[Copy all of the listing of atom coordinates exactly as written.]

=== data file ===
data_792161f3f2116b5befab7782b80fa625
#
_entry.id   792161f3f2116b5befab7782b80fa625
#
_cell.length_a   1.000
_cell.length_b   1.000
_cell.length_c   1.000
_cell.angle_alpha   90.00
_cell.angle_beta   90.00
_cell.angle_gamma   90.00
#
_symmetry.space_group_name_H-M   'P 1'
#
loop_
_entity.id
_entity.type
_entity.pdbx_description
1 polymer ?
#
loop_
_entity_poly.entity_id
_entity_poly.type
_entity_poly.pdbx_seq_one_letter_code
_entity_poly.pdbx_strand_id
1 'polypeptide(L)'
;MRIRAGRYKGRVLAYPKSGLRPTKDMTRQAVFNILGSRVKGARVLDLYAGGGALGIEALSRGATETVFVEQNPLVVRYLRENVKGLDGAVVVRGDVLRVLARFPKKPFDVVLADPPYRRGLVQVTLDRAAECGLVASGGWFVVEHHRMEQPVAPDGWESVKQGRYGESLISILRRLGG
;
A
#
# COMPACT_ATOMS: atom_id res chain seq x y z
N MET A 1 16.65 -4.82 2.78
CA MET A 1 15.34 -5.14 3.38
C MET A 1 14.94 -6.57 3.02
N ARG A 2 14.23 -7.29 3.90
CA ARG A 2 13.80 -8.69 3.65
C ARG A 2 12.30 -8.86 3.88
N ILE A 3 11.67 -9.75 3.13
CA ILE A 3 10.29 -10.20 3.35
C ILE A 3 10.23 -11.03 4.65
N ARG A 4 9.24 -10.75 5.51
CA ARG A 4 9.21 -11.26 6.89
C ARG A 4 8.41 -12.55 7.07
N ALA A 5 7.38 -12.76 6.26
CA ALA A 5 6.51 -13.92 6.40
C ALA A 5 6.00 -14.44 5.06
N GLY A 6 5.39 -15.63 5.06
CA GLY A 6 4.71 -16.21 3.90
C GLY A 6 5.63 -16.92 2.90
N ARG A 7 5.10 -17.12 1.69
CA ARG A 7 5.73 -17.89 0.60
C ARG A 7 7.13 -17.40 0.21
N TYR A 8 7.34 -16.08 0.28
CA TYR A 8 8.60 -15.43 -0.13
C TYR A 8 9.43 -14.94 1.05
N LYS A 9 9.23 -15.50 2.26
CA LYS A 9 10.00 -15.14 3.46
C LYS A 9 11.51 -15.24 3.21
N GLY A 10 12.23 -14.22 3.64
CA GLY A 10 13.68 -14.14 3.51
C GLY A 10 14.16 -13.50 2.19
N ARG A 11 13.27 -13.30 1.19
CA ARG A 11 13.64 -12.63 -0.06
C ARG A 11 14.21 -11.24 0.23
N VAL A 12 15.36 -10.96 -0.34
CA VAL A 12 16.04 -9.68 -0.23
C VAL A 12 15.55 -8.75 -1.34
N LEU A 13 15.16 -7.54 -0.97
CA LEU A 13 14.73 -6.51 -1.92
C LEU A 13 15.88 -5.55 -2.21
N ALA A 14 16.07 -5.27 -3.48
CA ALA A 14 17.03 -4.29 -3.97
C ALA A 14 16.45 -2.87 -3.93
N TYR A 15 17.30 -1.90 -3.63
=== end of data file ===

data_792161f3f2116b5befab7782b80fa625
#
_entry.id   792161f3f2116b5befab7782b80fa625
#
_cell.length_a   1.000
_cell.length_b   1.000
_cell.length_c   1.000
_cell.angle_alpha   90.00
_cell.angle_beta   90.00
_cell.angle_gamma   90.00
#
_symmetry.space_group_name_H-M   'P 1'
#
loop_
_entity.id
_entity.type
_entity.pdbx_description
1 polymer ?
#
loop_
_entity_poly.entity_id
_entity_poly.type
_entity_poly.pdbx_seq_one_letter_code
_entity_poly.pdbx_strand_id
1 'polypeptide(L)'
;MRIRAGRYKGRVLAYPKSGLRPTKDMTRQAVFNILGSRVKGARVLDLYAGGGALGIEALSRGATETVFVEQNPLVVRYLRENVKGLDGAVVVRGDVLRVLARFPKKPFDVVLADPPYRRGLVQVTLDRAAECGLVASGGWFVVEHHRMEQPVAPDGWESVKQGRYGESLISILRRLGG
;
A
#
# COMPACT_ATOMS: atom_id res chain seq x y z
N MET A 1 16.65 -4.82 2.78
CA MET A 1 15.34 -5.14 3.38
C MET A 1 14.94 -6.57 3.02
N ARG A 2 14.23 -7.29 3.90
CA ARG A 2 13.80 -8.69 3.65
C ARG A 2 12.30 -8.86 3.88
N ILE A 3 11.67 -9.75 3.13
CA ILE A 3 10.29 -10.20 3.35
C ILE A 3 10.23 -11.03 4.65
N ARG A 4 9.24 -10.75 5.51
CA ARG A 4 9.21 -11.26 6.89
C ARG A 4 8.41 -12.55 7.07
N ALA A 5 7.38 -12.76 6.26
CA ALA A 5 6.51 -13.92 6.40
C ALA A 5 6.00 -14.44 5.06
N GLY A 6 5.39 -15.63 5.06
CA GLY A 6 4.71 -16.21 3.90
C GLY A 6 5.63 -16.92 2.90
N ARG A 7 5.10 -17.12 1.69
CA ARG A 7 5.73 -17.89 0.60
C ARG A 7 7.13 -17.40 0.21
N TYR A 8 7.34 -16.08 0.28
CA TYR A 8 8.60 -15.43 -0.13
C TYR A 8 9.43 -14.94 1.05
N LYS A 9 9.23 -15.50 2.26
CA LYS A 9 10.00 -15.14 3.46
C LYS A 9 11.51 -15.24 3.21
N GLY A 10 12.23 -14.22 3.64
CA GLY A 10 13.68 -14.14 3.51
C GLY A 10 14.16 -13.50 2.19
N ARG A 11 13.27 -13.30 1.19
CA ARG A 11 13.64 -12.63 -0.06
C ARG A 11 14.21 -11.24 0.23
N VAL A 12 15.36 -10.96 -0.34
CA VAL A 12 16.04 -9.68 -0.23
C VAL A 12 15.55 -8.75 -1.34
N LEU A 13 15.16 -7.54 -0.97
CA LEU A 13 14.73 -6.51 -1.92
C LEU A 13 15.88 -5.55 -2.21
N ALA A 14 16.07 -5.27 -3.48
CA ALA A 14 17.03 -4.29 -3.97
C ALA A 14 16.45 -2.87 -3.93
N TYR A 15 17.30 -1.90 -3.63